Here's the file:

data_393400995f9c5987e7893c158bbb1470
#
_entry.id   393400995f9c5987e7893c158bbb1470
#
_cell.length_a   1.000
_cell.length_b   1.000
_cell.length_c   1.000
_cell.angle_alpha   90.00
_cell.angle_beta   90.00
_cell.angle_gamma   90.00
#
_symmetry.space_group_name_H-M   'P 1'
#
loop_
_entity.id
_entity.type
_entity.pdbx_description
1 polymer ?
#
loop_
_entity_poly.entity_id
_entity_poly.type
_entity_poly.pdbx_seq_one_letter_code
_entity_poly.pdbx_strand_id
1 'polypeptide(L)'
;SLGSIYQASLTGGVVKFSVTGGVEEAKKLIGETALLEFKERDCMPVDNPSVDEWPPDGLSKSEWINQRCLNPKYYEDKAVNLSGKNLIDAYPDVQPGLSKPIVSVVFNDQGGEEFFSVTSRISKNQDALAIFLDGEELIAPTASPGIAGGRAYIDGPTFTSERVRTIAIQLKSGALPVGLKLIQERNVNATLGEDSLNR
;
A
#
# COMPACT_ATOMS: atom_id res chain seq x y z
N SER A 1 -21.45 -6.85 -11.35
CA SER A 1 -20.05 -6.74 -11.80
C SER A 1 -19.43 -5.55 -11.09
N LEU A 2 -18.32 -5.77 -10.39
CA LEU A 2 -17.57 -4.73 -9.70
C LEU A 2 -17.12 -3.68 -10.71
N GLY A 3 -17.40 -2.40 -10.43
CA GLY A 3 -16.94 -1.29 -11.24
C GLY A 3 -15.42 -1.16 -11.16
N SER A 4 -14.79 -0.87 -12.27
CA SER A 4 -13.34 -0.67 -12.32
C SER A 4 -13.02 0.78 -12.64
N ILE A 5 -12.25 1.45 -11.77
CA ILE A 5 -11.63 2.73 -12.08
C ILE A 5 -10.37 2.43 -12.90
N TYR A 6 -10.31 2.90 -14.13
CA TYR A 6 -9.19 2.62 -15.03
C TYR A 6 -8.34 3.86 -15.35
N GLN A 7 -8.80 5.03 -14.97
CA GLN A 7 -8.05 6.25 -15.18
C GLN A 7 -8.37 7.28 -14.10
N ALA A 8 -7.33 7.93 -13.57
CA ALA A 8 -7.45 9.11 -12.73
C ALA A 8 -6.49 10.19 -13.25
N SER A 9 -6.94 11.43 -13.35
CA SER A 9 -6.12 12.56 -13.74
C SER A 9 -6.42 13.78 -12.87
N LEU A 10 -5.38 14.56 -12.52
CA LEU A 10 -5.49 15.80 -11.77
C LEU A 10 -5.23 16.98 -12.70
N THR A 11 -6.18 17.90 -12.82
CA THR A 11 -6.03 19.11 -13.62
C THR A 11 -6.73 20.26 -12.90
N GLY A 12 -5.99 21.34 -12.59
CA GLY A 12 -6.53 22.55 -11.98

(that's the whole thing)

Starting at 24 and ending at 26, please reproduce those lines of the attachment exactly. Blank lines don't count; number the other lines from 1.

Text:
_entity_poly.pdbx_strand_id
1 'polypeptide(L)'
;SLGSIYQASLTGGVVKFSVTGGVEEAKKLIGETALLEFKERDCMPVDNPSVDEWPPDGLSKSEWINQRCLNPKYYEDKAVNLSGKNLIDAYPDVQPGLSKPIVSVVFNDQGGEEFFSVTSRISKNQDALAIFLDGEELIAPTASPGIAGGRAYIDGPTFTSERVRTIAIQLKSGALPVGLKLIQERNVNATLGEDSLNR